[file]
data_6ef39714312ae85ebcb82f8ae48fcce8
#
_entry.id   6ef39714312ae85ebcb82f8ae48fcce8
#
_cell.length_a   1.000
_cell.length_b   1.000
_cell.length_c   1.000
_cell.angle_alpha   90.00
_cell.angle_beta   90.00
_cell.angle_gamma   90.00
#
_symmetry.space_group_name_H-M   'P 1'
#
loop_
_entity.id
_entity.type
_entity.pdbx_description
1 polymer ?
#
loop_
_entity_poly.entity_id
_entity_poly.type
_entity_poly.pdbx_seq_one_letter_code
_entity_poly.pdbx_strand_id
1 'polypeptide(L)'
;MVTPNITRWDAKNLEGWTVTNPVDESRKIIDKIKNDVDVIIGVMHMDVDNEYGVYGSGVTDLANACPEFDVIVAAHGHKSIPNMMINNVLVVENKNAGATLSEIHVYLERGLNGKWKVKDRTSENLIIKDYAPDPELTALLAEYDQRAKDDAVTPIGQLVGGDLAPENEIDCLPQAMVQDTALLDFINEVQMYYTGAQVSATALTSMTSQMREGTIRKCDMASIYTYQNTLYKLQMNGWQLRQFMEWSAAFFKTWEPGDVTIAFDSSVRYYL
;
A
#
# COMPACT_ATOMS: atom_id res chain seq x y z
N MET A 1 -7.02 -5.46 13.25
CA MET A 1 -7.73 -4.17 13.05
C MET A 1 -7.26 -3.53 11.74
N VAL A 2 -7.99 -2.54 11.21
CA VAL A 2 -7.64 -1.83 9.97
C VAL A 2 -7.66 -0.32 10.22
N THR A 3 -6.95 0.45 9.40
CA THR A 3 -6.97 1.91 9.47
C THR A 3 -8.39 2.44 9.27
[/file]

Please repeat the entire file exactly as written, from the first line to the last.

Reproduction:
data_6ef39714312ae85ebcb82f8ae48fcce8
#
_entry.id   6ef39714312ae85ebcb82f8ae48fcce8
#
_cell.length_a   1.000
_cell.length_b   1.000
_cell.length_c   1.000
_cell.angle_alpha   90.00
_cell.angle_beta   90.00
_cell.angle_gamma   90.00
#
_symmetry.space_group_name_H-M   'P 1'
#
loop_
_entity.id
_entity.type
_entity.pdbx_description
1 polymer ?
#
loop_
_entity_poly.entity_id
_entity_poly.type
_entity_poly.pdbx_seq_one_letter_code
_entity_poly.pdbx_strand_id
1 'polypeptide(L)'
;MVTPNITRWDAKNLEGWTVTNPVDESRKIIDKIKNDVDVIIGVMHMDVDNEYGVYGSGVTDLANACPEFDVIVAAHGHKSIPNMMINNVLVVENKNAGATLSEIHVYLERGLNGKWKVKDRTSENLIIKDYAPDPELTALLAEYDQRAKDDAVTPIGQLVGGDLAPENEIDCLPQAMVQDTALLDFINEVQMYYTGAQVSATALTSMTSQMREGTIRKCDMASIYTYQNTLYKLQMNGWQLRQFMEWSAAFFKTWEPGDVTIAFDSSVRYYL
;
A
#
# COMPACT_ATOMS: atom_id res chain seq x y z
N MET A 1 -7.02 -5.46 13.25
CA MET A 1 -7.73 -4.17 13.05
C MET A 1 -7.26 -3.53 11.74
N VAL A 2 -7.99 -2.54 11.21
CA VAL A 2 -7.64 -1.83 9.97
C VAL A 2 -7.66 -0.32 10.22
N THR A 3 -6.95 0.45 9.40
CA THR A 3 -6.97 1.91 9.47
C THR A 3 -8.39 2.44 9.27